5 Things You Didn’t Know About the State of the Union Address
President Obama will make his sixth State of the Union Address tomorrow night at 9 p.m. Here’s five things you probably didn’t know about the address:
1) It doesn’t have to be a speech
Can Obama bring up Jay-Z to rap his SOTU? No, but that would be amazing. Technically, the Constitution says the president “shall from time to time give to the Congress Information of the State of the Union, and recommend to their Consideration such Measures as he shall judge necessary and expedient.” George Washington and John Adams chose to do it in person. But Thomas Jefferson thought it resembled a British monarch giving orders to Parliament, so he checked in with Congress through a written report. Woodrow Wilson brought back the speech side of the SOTU in 1913 and it’s basically stuck since then.
2) Bill Clinton holds the record for longest speech
Blame on his Southern drawl but Bill holds the record with 1 hour, 14 minutes, 51 seconds. But lots of other presidents have him beat on word count.
3) It’s “from time to time”, not annual
The president really doesn’t have to give the State of the Union at all. What would you decide “from time to time” means? Bush, Clinton, Bush and Reagan all skipped one speech each when they were on their way out.
4) Someone gets the night off
One person from Congress is given the night off with a huge increase in protection in case something horrible happens that wipes out everyone in attendance. That remaining person would be the one running the country after a catastrophic event. Clinton Transportation Secretary Federico Pena sat things out in 1995 and said it’s best not to think too hard about why you’ve got the night off. “The thought goes through your mind, even for a tenth of a second, and you think, ‘Who knows?’,” Pena said. “But then you say, ‘Don’t be silly. This is just a precaution.’”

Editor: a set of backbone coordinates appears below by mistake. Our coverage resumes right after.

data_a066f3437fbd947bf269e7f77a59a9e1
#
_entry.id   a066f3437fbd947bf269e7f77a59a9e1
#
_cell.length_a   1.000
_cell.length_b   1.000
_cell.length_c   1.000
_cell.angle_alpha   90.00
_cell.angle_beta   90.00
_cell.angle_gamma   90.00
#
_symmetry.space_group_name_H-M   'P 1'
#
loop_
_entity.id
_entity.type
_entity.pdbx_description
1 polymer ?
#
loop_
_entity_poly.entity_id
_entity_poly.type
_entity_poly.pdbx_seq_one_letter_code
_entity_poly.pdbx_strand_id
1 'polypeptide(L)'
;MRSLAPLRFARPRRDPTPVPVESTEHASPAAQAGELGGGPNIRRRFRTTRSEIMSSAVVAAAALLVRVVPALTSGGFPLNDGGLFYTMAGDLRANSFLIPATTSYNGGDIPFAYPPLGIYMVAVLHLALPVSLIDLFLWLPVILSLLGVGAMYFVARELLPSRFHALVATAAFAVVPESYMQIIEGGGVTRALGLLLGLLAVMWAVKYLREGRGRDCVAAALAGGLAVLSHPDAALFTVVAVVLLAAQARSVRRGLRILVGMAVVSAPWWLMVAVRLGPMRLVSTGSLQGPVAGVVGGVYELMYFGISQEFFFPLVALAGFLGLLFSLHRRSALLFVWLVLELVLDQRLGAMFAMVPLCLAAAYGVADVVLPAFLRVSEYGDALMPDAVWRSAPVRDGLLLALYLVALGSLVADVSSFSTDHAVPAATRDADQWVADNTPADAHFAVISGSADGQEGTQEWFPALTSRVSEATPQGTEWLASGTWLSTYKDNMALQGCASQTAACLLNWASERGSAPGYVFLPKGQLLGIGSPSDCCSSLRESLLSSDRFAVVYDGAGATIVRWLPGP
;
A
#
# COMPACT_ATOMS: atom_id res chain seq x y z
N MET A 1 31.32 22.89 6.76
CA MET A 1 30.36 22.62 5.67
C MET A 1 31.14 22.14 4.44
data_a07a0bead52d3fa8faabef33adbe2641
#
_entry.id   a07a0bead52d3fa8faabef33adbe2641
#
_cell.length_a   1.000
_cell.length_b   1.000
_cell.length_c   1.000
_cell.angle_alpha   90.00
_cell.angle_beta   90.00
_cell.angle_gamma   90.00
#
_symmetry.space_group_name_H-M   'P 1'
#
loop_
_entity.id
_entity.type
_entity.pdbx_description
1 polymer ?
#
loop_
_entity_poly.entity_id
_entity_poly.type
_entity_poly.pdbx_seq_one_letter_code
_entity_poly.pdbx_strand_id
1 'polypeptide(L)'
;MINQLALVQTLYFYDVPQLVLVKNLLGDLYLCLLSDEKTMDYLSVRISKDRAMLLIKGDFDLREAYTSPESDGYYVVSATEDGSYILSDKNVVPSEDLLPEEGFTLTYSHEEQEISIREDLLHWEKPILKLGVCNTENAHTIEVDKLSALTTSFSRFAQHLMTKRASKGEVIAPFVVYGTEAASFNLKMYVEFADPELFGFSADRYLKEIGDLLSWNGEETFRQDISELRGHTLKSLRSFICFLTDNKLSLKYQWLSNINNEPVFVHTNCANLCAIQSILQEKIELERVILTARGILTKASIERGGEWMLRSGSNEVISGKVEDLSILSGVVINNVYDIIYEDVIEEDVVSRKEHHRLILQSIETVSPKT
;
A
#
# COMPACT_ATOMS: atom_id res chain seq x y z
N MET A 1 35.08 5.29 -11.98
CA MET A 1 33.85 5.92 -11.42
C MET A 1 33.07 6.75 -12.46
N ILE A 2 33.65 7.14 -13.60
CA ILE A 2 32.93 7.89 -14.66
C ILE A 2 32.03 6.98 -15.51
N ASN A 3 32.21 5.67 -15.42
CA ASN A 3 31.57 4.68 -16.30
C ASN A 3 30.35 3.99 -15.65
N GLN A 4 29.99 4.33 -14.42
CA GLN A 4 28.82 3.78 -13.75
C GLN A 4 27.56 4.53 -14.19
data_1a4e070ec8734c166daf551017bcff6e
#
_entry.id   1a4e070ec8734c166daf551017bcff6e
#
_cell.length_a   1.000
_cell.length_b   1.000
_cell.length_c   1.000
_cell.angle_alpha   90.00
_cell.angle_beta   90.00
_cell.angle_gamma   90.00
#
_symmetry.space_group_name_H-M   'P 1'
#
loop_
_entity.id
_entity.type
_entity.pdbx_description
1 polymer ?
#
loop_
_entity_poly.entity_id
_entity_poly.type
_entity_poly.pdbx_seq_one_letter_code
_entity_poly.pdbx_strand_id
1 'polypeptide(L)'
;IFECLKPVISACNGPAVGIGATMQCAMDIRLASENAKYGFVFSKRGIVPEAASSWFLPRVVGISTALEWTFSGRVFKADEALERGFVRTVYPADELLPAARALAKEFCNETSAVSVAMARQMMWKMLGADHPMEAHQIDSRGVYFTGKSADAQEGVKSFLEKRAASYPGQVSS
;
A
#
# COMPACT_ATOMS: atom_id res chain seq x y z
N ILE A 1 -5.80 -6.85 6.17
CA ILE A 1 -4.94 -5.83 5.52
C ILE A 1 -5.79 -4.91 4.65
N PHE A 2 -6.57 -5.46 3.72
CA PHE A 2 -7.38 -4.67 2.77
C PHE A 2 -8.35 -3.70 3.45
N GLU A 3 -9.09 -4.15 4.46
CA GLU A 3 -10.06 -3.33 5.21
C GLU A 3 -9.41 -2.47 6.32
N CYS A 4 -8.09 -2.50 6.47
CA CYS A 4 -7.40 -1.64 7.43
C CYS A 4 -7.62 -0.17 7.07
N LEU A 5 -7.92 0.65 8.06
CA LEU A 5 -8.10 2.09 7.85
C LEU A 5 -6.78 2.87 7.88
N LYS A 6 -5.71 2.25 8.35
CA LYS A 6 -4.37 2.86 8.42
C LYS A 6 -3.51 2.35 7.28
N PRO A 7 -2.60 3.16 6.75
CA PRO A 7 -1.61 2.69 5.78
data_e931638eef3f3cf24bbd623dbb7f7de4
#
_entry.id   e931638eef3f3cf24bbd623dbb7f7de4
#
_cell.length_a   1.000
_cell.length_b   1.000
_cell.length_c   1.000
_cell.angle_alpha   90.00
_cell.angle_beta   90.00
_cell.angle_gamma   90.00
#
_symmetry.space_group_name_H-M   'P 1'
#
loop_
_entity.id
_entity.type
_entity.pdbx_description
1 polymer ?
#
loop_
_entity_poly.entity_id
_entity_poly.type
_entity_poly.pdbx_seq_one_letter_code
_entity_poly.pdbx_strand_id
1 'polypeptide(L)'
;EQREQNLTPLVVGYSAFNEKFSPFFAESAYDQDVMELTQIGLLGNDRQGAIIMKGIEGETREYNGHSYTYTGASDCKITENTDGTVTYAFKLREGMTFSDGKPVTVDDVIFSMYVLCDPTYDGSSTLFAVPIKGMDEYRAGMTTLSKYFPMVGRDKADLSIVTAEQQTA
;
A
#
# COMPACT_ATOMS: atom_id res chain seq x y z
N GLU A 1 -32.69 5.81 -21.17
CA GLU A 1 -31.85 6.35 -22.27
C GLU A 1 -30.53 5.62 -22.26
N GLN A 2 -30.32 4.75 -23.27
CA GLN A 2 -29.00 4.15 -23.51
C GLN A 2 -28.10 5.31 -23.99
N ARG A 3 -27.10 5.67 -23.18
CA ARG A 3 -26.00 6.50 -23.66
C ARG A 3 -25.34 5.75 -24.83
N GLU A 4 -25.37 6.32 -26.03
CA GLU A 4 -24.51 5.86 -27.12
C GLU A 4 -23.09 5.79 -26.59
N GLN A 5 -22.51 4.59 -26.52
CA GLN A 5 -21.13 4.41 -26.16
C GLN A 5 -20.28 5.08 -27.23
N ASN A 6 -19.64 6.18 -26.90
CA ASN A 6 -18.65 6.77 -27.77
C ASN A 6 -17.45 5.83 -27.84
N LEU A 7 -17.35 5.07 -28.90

5) Ronald Reagan started the shout-outs
In 1982, Ronald Reagan started the whole shout-out to someone in the balcony thing. He paid tribute to Lenny Skutnik, the federal worker who dove into the freezing waters of the Potomac River to rescue an Air Florida crash victim. Last year Obama shouted-out the parents of a Chicago girl killed by gunfire, a New York City nurse who cared for newborns during Hurricane Sandy, a 102-year-woman in Florida who waited six hours to vote during the 2012 elections, and a Wisconsin policeman who was the first to respond to a mass shooting at a Sikh temple.